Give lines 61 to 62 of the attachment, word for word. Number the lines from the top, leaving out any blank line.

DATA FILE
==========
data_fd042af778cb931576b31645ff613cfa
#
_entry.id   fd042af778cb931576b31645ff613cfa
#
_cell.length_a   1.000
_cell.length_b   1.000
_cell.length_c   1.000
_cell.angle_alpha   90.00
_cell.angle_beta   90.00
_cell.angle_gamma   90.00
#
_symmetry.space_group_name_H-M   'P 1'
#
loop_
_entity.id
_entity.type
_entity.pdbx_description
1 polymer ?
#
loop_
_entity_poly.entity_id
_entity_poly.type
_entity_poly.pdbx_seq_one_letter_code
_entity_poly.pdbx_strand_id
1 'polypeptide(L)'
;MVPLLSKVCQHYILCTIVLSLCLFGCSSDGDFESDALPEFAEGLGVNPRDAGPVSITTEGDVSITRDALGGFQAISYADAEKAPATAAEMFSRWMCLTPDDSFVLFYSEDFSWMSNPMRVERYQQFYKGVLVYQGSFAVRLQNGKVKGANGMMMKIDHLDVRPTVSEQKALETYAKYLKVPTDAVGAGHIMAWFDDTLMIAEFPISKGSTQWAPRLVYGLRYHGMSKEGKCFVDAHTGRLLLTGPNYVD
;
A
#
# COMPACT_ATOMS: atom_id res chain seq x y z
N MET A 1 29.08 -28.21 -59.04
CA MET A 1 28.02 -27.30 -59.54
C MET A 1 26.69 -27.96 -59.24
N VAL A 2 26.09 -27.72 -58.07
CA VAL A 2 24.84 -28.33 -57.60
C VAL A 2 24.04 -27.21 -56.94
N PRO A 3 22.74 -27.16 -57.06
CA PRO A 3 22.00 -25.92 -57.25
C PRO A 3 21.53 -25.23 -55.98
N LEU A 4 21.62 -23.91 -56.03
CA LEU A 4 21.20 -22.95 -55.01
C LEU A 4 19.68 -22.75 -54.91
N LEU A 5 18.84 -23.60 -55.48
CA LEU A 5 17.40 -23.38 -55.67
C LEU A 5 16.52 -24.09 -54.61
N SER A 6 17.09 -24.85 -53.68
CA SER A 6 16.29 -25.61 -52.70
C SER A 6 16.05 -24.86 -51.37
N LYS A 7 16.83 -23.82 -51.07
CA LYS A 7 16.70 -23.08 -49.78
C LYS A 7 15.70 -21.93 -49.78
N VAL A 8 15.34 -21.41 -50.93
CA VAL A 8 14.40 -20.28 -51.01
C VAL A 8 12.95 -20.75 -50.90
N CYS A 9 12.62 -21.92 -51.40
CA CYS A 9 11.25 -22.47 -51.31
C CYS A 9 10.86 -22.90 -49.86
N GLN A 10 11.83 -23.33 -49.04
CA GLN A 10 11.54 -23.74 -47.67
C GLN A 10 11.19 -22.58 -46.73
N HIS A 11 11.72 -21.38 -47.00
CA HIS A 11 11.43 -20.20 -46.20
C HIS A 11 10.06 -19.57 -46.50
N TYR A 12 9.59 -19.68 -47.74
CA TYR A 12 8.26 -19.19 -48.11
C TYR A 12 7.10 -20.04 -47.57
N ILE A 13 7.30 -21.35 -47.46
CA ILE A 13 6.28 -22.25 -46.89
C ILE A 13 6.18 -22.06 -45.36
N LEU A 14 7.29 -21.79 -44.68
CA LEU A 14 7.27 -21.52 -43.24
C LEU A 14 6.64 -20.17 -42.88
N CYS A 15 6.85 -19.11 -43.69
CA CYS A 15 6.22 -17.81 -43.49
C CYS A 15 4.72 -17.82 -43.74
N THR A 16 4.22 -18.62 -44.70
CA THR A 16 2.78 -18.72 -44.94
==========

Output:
N HIS A 11 11.72 -21.38 -47.00
CA HIS A 11 11.43 -20.20 -46.20